Inflammatory Breast Cancer

Usually presents as a diffuse induration of the skin overlying the breast. Usually, the skin is reddened, swollen without a distinct, palpable mass within the breast. Occasionally patients will present with a painful and rapidly enlarging breast. In inflammatory breast cancer, a common term used to describe the breast is "peau d'orange," which means orange skin in French. This is used to describe the indurated, thickened appearance of the cancerous breast. Any time patients present with what looks like mastitis (infected breast) that cannot be relieved with antibiotics, inflammatory breast cancer should be suspected.

Inflammatory breast cancers account for less than 2% of invasive breast cancers, but most inflammatory breast cancers present as advanced diseases. By the time women with inflammatory breast cancers present, one-third of them have distant metastases, and almost all have lymph node involvement.

Breast Biopsy

Note that breast biopsies can be performed under ultrasound, mammography, MRI, or stereotactic techniques. After a biopsy, a clip is left in place to mark the site of the lesion, which may not always be apparent in patients with non-mass findings such as suspicious calcifications. Often, patients will ask if this metallic clip in their breast will set off the alarms at the airport. The answer is no. Breast biopsy clips will not detonate airport metal detectors, and an overwhelming majority of the clips are safe for MRI scanning.

Nursing care of patients after a breast biopsy usually revolves around post-procedural bleeding. It is not unusual for patients to have bruising and swelling after a biopsy, and they should be treated accordingly. It is usually unnecessary to check anticoagulation labs related to platelet levels or PT/INR. Occasionally patients may be asked to hold anticoagulation medications before the procedure at the clinical provider's discretion.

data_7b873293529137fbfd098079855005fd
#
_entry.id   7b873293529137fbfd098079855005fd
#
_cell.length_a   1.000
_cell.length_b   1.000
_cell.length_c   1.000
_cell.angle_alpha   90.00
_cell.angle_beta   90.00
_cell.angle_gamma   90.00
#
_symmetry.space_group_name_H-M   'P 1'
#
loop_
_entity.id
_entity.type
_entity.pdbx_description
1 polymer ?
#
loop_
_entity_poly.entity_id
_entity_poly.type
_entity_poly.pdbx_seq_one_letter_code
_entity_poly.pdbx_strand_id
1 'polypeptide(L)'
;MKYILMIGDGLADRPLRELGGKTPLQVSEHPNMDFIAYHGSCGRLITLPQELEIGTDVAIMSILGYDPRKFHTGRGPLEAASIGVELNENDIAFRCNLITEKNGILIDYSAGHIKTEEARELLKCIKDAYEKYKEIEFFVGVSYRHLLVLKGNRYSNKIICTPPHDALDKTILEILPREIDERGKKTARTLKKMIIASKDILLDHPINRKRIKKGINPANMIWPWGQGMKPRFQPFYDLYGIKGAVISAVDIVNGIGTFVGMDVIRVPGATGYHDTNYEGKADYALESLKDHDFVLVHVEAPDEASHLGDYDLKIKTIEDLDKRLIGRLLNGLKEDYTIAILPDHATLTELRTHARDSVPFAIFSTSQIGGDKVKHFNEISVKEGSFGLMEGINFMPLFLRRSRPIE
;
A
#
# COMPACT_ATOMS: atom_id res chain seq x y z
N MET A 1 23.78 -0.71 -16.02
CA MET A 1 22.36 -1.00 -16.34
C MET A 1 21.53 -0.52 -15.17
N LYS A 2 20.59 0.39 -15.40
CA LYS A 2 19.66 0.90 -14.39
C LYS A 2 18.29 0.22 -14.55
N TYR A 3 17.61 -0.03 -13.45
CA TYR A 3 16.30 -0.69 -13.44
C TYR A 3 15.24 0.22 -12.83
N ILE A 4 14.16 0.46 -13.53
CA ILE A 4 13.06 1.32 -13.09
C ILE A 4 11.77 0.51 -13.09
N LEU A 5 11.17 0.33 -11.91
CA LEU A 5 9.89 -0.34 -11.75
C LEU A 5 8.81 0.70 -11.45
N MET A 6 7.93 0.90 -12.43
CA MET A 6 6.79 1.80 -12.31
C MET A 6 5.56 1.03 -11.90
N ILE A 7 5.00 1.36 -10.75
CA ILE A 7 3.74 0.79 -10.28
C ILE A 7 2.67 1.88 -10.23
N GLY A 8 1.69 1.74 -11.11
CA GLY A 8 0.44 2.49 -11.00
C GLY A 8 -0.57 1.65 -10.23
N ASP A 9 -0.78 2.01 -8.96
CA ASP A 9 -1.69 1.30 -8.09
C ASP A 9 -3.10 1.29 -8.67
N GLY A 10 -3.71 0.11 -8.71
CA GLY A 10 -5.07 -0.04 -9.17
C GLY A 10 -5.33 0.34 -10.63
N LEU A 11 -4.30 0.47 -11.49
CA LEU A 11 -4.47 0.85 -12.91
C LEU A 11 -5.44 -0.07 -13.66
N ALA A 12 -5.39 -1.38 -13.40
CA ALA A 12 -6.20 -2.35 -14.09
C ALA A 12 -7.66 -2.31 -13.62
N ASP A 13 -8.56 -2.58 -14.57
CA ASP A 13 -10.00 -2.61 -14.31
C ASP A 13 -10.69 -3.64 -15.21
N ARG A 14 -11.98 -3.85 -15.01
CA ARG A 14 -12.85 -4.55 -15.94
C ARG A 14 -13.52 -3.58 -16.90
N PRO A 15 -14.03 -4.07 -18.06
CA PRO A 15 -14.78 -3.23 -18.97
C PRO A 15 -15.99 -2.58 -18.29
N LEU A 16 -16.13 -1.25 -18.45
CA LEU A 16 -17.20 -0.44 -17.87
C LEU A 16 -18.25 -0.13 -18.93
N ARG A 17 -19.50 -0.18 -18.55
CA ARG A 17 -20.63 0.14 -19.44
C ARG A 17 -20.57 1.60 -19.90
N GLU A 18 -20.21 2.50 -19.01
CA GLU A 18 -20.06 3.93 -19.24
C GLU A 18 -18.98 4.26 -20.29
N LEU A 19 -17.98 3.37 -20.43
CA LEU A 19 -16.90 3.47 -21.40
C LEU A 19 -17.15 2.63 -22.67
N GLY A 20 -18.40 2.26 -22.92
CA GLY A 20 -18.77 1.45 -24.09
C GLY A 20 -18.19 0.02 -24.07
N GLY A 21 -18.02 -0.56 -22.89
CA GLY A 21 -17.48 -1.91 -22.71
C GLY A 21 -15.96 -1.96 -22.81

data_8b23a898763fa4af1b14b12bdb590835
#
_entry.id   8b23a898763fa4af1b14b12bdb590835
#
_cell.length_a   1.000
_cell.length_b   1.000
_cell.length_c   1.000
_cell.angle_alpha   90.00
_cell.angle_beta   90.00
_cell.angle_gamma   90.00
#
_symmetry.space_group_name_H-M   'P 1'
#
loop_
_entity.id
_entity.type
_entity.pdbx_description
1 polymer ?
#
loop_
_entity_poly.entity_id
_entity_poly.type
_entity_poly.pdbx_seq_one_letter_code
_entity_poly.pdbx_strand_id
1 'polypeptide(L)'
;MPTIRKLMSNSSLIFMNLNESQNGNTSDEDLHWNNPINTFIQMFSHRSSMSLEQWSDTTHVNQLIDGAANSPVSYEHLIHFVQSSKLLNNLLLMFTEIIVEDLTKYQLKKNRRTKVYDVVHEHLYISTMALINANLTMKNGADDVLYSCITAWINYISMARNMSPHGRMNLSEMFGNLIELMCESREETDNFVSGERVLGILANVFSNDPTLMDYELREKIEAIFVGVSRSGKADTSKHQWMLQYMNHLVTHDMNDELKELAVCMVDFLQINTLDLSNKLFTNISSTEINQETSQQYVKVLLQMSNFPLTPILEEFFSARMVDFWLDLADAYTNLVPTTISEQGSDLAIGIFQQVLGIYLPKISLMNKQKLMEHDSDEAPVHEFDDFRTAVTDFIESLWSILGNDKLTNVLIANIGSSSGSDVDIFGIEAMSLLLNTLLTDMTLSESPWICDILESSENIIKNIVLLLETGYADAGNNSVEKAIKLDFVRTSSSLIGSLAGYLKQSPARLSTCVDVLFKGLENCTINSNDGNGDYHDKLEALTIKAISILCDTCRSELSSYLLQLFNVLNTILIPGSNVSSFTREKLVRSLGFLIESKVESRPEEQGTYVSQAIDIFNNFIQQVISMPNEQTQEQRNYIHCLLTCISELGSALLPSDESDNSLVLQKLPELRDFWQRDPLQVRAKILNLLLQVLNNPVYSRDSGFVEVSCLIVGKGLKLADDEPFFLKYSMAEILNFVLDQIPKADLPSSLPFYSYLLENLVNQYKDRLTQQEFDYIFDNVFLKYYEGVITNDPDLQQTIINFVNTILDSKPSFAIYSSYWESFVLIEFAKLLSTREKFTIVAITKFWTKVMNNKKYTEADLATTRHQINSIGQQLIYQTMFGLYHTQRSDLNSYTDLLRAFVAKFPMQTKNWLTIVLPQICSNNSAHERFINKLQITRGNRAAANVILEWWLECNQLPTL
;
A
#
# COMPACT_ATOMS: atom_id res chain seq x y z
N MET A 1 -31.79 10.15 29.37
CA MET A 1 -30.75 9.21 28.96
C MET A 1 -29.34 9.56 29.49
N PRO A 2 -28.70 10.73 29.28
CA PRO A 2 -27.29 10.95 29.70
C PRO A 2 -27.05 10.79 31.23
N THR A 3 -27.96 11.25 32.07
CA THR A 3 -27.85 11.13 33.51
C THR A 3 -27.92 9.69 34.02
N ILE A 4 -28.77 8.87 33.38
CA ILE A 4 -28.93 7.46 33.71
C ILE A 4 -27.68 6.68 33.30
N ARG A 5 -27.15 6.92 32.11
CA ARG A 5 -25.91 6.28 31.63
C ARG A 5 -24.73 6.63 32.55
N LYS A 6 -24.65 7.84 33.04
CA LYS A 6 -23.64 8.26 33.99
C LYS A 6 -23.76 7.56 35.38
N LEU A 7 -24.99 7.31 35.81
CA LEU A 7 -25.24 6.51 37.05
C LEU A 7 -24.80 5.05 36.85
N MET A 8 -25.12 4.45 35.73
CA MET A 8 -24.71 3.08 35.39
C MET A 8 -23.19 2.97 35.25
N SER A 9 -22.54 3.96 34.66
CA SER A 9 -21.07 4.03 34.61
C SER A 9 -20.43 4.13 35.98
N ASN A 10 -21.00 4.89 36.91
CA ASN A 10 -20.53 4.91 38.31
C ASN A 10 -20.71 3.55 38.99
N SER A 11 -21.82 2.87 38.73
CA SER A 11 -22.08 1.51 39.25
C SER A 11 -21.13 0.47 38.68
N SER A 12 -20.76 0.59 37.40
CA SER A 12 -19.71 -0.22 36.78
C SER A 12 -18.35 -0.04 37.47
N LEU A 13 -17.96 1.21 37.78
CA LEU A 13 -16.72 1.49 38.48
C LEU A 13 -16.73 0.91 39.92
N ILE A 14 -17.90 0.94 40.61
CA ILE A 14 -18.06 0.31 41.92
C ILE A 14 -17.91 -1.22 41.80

Treatment of Breast Cancer

Breast cancer treatment regimens are a combination of chemotherapy, radiation, and surgical excision depending on the stage of the disease at the time of diagnosis. In essence, the local contained disease can be treated with lumpectomy plus or minus chemoradiation. On the other hand, the extensive disease may require neoadjuvant chemotherapy (meaning chemotherapy before surgical excision to help reduce the disease burden before excision). In addition, surgical excision may include lumpectomy or mastectomy.

Approximately one-third of the women treated with breast cancer in the US receive a breast lumpectomy. Breast-conserving therapy is suitable for tumors less than 5 cm, tumors that do not involve the nipple and alveolar, and patients whose disease does not involve multiple quadrants.